Thursday marked the 109th birth anniversary of Kim Il-sung, the late grandfather of current leader Kim Jong-un and the founder of North Korea. Known as the "Day of the Sun," the anniversary is the country's most important national holiday. It is typically celebrated with massive military parades and several cultural events.
This year, the celebration took place at Kim Il-sung Square in the capital city of Pyongyang. North Koreans were seen wearing face masks to various events at the large city square. As part of the celebration, the younger Kim and his wife, Ri Sol-ju, watched various performances in Pyongyang.
The pair also marked the day by visiting the Kumsusan Palace of the Sun on the outskirts of Pyongyang, where the elder Kim's preserved body lies in a red-lit chamber. They were joined by other officials who followed behind in a large procession.
In the square, citizens wearing traditional garb assembled in various locations for performances. In the streets, people wore face masks, although dancers for the performances had their faces uncovered. Yang Moo-jin, a professor at the University of North Korean Studies in Seoul, South Korea, noted that North Korea had brought the commemorations back to "almost normal" compared to last year when they were canceled.
Nonetheless, some key elements were missing from this year's festivities, such as the Pyongyang Marathon. The marathon generates the bulk of tourism revenue for the country. The extravagant celebration also came as a surprise because North Korea reserves military parades for anniversaries that end in zero and five.
Furthermore, the event raised doubts regarding the true situation in the secretive nation. North Korea had insisted that there are no confirmed COVID-19 cases there since last March when the pandemic began. (Related: North Koreans with COVID-19 thrown into secret “quarantine camps” to die of starvation.)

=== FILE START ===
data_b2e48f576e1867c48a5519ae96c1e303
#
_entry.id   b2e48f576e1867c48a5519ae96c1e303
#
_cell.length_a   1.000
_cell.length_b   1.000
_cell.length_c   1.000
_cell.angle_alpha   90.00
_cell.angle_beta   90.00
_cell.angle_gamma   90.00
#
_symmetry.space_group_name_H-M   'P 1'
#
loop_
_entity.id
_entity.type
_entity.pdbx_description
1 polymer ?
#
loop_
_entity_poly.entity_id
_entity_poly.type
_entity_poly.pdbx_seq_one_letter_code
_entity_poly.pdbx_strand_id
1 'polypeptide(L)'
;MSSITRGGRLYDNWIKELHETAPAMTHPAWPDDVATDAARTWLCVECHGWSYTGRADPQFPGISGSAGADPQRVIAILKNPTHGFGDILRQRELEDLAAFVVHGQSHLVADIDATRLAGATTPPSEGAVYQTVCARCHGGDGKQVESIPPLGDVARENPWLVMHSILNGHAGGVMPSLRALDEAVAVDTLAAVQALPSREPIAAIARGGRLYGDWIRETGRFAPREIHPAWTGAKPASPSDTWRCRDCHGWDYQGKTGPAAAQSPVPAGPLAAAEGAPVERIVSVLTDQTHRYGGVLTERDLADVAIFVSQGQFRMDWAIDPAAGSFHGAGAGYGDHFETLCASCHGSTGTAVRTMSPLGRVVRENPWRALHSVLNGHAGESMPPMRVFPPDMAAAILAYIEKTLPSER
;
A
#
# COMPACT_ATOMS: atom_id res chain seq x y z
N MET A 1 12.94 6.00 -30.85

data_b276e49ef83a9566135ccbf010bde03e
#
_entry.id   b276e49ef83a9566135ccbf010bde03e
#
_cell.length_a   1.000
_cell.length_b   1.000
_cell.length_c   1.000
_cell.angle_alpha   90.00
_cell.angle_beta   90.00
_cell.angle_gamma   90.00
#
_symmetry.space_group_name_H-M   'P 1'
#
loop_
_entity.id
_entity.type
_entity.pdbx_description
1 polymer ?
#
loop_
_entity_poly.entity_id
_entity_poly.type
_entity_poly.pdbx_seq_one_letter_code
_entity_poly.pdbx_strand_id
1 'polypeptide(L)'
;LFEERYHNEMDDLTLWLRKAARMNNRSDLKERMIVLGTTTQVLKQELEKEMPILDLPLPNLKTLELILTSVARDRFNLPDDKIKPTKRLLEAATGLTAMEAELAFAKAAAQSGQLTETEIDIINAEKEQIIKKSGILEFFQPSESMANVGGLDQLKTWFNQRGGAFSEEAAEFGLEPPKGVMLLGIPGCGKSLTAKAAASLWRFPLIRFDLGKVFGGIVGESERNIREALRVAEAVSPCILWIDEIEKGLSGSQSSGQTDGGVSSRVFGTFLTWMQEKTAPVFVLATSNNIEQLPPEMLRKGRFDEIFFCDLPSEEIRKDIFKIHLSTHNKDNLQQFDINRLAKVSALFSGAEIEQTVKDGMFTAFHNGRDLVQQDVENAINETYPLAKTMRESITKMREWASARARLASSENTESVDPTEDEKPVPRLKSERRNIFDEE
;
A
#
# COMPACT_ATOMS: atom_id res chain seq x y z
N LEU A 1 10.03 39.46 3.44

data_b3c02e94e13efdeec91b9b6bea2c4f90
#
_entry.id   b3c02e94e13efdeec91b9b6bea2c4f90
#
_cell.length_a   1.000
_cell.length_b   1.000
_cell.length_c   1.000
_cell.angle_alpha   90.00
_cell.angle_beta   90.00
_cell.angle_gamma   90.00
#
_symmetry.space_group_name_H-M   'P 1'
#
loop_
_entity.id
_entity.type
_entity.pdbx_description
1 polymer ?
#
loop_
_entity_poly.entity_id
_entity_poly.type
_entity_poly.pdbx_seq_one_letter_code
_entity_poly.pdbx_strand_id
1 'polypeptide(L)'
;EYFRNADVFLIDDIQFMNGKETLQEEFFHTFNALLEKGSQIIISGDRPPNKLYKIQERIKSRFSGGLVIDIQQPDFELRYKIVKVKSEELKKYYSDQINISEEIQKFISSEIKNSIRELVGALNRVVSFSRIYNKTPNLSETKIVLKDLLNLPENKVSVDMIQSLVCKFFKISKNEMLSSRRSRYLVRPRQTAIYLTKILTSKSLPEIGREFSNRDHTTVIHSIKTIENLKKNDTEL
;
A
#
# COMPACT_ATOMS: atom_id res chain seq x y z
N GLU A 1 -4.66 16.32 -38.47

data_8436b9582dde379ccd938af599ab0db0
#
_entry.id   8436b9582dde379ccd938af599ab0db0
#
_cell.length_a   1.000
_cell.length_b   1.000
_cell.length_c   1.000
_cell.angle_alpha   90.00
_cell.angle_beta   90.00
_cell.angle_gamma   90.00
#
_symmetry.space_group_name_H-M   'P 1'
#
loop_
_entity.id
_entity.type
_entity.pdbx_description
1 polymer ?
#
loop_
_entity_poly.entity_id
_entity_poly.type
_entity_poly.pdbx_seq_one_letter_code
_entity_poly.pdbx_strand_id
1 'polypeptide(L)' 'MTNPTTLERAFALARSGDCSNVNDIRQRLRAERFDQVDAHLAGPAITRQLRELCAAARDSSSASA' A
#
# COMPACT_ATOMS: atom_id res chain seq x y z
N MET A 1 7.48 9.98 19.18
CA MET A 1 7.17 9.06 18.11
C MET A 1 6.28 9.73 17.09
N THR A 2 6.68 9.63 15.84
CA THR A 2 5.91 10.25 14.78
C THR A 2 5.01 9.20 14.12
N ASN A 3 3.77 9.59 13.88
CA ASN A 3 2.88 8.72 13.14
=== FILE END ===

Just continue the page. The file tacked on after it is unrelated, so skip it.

Experts find that hard to believe even though North Korea had taken some of the most drastic actions last year to nip the pandemic at the bud. It had sealed its borders in late January and stopped doing business with China. It also clamped down on smugglers and even quarantined diplomats for a month.
But the totalitarian state, aptly nicknamed the "hermit kingdom," isn't well known for its public health system. Decades of isolation have ravaged the country's public health system, leading medical experts to believe North Korea lacks the manpower and supplies to fight an outbreak. In fact, some suggest that the country's complete lack of coronavirus cases may be explained by its lack of testing equipment.
North Koreans celebrated the holiday under close surveillance by South Korea and the United States's military intelligence following its missile tests last month. In particular, North Korea had fired two cruise missiles on March 21. Four days later, it fired two short-range ballistic missiles. Testing these missiles violates sanctions set by the United Nations Security Council (UNSC), which is charged with ensuring international peace.
Experts have pointed out that the younger Kim, who took power in 2011 after his father, Kim Jong-il, died, has carried out projectile tests on five of the nine occasions he celebrated his grandfather's birthday.
Many political analysts suggested that last month's missile tests may be a message to U.S. President Joe Biden, especially since the launches came just days after Kim Jong-un, the younger Kim's younger sister, slammed South Korea and the U.S. for conducting joint military exercises.
She was quoted in the state-run newspaper Rodong Sinmun as saying: "If [the United States] wants to sleep in peace for [the] coming four years, it had better refrain from causing a stink at its first step."
However, Biden appeared nonplussed about the possible provocations. Two days after the first test, Biden said they have learned that "nothing much has changed" about the government in Pyongyang. He said the tests were "nothing new."
Experts cautioned that Biden's nonchalant attitude towards North Korea's threat could provoke top officials to conduct even more tests and "add to the dosage," as Go Myong-hyun of Seoul's Asan Institute for Policy Studies put it. "Pyongyang's modus operandi is to start small, build up the momentum of their provocations ... and give just the right amount of shock," he added.
Furthermore, Go pointed out that North Korea has been touting its nuclear prowess for a while now. It had paraded its nuclear missiles before as officials openly discussed future nuclear development.
According to South Korea's Yonhap News Agency, Pyongyang is also ready to present a new submarine, which was developed and manufactured in North Korea's Sinpo South Shipyard. The submarine has nuclear propulsion and can carry three to four ballistic missiles.
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